Three part-time jobs to get to the Winter Olympics and then quit
Ski jumping has been a Winter Olympics sport since 1924, but only as a men discipline. First women’s event was held only at the 2014 Olympics after a group of fifteen competitive female ski jumpers filed a lawsuit against the Vancouver Organizing Committee for the 2010 Olympic and Paralympic Winter Games. One of this plaintiffs was also Abby Ringquist, a 29-year-old former U.S. ski jumper, who decided to retire after her Olympic debut in 2018.
Closing her athletic career in Pyeongchang was a bitter-sweet decision. Abby managed to obtain 29th position but decided not to compete through the rest of the sport’s season, because of the financial toll this sport brought. “I don’t have it in me to keep financing myself to the next Games,” she said. “Financially, it’s a huge burden.”
For Abby, being a ski jumper meant working three part-time jobs to cover all the costs of training and competing, including coaching young athletes and waiting tables at a local restaurant on the weekend. Her family mainly subsided off her husband’s income, since all she earned went for her sports career.
Ski jumping is more popular in some countries that the other, which doesn’t result only in final paychecks but also in expenses. In the U.S., for example, athletes must pool their equipment requests and place orders together, according to USA Nordic, since retail shops don’t sell it. A new set of equipment can cost some $1,800, with the helmet alone being around $195. Here are also funds for coaching, travelling to tournaments, using ski jumping facilities, and maintaining their equipment. And moreover, ski jumpers have to pay for their own insurance, which can be very high, given the risk the sport brings.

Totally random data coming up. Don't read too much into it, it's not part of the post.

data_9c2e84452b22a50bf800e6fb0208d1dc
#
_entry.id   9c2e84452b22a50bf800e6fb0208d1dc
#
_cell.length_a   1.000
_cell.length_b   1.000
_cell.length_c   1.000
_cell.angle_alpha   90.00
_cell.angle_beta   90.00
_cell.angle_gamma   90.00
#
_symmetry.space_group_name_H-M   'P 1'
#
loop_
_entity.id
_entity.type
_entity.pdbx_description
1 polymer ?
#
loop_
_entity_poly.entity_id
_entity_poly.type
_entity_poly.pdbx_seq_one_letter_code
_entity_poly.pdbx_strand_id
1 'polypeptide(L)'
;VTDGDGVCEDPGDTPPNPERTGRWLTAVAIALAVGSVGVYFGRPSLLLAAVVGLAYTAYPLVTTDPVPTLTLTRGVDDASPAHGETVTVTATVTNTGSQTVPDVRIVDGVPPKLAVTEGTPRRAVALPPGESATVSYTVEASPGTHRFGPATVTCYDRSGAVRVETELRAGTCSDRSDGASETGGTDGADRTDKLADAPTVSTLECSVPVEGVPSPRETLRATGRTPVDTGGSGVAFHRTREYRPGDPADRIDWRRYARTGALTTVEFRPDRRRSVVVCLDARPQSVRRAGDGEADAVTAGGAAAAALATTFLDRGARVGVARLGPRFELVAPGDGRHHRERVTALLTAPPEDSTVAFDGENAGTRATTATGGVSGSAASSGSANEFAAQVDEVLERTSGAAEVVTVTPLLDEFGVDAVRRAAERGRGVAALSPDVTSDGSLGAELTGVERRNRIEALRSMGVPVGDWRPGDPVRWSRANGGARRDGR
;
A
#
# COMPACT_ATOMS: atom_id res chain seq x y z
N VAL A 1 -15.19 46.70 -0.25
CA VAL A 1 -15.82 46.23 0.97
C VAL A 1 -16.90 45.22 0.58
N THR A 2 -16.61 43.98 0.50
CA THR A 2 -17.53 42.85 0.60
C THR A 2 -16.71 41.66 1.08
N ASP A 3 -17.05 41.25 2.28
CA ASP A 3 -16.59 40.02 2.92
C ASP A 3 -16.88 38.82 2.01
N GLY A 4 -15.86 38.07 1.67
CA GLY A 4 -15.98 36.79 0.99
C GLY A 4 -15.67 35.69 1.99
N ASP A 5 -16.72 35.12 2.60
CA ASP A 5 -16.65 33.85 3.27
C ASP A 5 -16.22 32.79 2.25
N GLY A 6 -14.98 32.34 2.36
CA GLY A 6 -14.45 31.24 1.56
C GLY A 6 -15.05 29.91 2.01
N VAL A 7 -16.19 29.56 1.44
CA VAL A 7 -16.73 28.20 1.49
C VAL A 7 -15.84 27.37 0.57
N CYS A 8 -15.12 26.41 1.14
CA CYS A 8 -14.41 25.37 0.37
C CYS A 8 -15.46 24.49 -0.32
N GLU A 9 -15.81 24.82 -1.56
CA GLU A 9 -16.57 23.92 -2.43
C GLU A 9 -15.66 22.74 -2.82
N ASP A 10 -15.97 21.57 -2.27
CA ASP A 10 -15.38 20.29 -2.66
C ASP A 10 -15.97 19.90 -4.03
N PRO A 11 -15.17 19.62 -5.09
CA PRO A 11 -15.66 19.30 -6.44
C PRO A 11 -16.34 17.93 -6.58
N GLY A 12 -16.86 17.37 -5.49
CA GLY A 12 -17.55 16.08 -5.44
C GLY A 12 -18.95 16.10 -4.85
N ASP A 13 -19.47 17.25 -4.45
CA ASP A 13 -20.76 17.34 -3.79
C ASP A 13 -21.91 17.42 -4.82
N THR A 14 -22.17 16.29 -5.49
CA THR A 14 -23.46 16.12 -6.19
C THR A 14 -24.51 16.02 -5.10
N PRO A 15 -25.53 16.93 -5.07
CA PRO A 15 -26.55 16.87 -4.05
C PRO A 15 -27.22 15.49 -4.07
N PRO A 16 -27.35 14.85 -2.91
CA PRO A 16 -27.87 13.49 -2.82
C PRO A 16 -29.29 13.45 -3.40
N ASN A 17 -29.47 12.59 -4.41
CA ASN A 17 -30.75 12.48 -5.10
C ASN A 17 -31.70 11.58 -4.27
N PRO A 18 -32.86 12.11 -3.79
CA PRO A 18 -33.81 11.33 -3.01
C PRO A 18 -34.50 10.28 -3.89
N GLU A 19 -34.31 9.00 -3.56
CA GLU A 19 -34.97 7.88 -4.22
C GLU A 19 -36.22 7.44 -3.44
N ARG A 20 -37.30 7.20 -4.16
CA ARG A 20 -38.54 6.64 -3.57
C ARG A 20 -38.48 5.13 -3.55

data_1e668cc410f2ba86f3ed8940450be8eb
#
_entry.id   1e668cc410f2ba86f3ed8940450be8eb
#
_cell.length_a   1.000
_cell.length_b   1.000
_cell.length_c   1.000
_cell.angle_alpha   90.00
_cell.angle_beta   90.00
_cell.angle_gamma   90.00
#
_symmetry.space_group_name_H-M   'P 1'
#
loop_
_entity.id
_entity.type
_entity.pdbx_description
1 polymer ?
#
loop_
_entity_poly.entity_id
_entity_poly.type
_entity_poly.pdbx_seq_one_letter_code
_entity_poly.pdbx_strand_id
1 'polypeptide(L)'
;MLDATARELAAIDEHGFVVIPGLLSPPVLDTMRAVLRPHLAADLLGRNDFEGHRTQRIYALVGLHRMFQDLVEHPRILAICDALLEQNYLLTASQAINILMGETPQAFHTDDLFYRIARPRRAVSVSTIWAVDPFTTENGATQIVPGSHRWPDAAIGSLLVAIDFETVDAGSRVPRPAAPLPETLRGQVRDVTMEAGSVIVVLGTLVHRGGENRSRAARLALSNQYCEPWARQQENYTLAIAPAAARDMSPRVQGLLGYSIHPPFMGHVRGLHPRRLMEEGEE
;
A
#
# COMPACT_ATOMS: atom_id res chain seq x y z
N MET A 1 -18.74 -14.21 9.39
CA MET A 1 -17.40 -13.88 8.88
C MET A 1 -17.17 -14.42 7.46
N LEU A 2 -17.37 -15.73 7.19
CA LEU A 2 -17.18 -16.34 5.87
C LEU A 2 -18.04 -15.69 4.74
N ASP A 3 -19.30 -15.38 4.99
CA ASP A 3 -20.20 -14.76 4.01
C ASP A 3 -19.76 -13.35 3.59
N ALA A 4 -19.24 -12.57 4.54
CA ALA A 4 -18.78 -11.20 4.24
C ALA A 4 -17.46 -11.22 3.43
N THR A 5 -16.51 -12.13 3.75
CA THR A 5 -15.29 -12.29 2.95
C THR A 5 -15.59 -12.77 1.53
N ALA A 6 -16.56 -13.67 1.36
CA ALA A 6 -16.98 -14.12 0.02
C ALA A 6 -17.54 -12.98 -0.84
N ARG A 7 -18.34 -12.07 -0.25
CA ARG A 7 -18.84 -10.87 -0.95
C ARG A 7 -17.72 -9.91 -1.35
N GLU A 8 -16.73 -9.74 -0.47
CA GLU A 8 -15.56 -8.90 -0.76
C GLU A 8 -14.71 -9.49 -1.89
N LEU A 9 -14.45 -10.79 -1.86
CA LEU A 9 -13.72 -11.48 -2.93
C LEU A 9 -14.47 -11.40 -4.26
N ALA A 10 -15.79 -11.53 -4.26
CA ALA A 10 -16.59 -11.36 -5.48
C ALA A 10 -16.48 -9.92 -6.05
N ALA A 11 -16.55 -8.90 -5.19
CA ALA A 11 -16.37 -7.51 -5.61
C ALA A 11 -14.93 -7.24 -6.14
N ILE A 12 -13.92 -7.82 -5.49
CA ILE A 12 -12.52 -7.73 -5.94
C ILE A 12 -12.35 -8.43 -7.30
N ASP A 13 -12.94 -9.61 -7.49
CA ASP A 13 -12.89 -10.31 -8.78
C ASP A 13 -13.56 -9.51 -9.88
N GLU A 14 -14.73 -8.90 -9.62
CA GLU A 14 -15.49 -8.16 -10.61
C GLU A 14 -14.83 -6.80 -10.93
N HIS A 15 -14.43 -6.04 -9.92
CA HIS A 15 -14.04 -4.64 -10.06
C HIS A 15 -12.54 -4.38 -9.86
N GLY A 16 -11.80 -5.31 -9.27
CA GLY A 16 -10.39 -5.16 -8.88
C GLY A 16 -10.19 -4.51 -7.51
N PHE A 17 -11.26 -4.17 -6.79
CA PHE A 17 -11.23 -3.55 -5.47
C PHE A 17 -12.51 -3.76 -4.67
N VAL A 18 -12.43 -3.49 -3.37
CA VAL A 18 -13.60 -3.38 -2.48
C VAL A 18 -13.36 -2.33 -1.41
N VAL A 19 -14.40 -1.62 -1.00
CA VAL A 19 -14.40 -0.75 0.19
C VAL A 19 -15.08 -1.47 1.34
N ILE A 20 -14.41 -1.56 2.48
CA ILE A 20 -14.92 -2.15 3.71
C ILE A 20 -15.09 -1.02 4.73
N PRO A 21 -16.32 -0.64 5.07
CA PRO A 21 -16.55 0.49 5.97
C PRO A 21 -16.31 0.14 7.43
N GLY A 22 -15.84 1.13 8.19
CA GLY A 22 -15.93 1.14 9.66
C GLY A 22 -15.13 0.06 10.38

In comparing to some other Olympic sports, ski jumping also doesn’t usually bring huge salaries. Severin Freund, World (2015) and Olympic (2014) champion ski jumper from Germany, reported that he earned $182,000 in prize money during the 2015-2016 season, in which he managed to score second overall in the World Cup. With sponsorship deals, he earns roughly $620,000 a year before tax, which may seem like a decent paycheck, but is negligibly small in comparing what many other athletes earn. Not to mention Severin is one of the sport’s top competitors, so less successful athletes, especially women, earn considerably less.
As Severin stated for ISPO, financial rewards are not his priority and he would never switch places with a football star. “The experience is more important to me than the money. Money as such is important to me only in the sense that it allows me to pursue my sport as professionally as I am currently able to do.” We bet this is the mantra of most athletes, although is sad some have to quit right before the peak of their career, because of poor financial resources. Maybe if Abby could use the help of SportyCo back then, she would obtain even better results and would continue to prepare for the next Winter Olympics.
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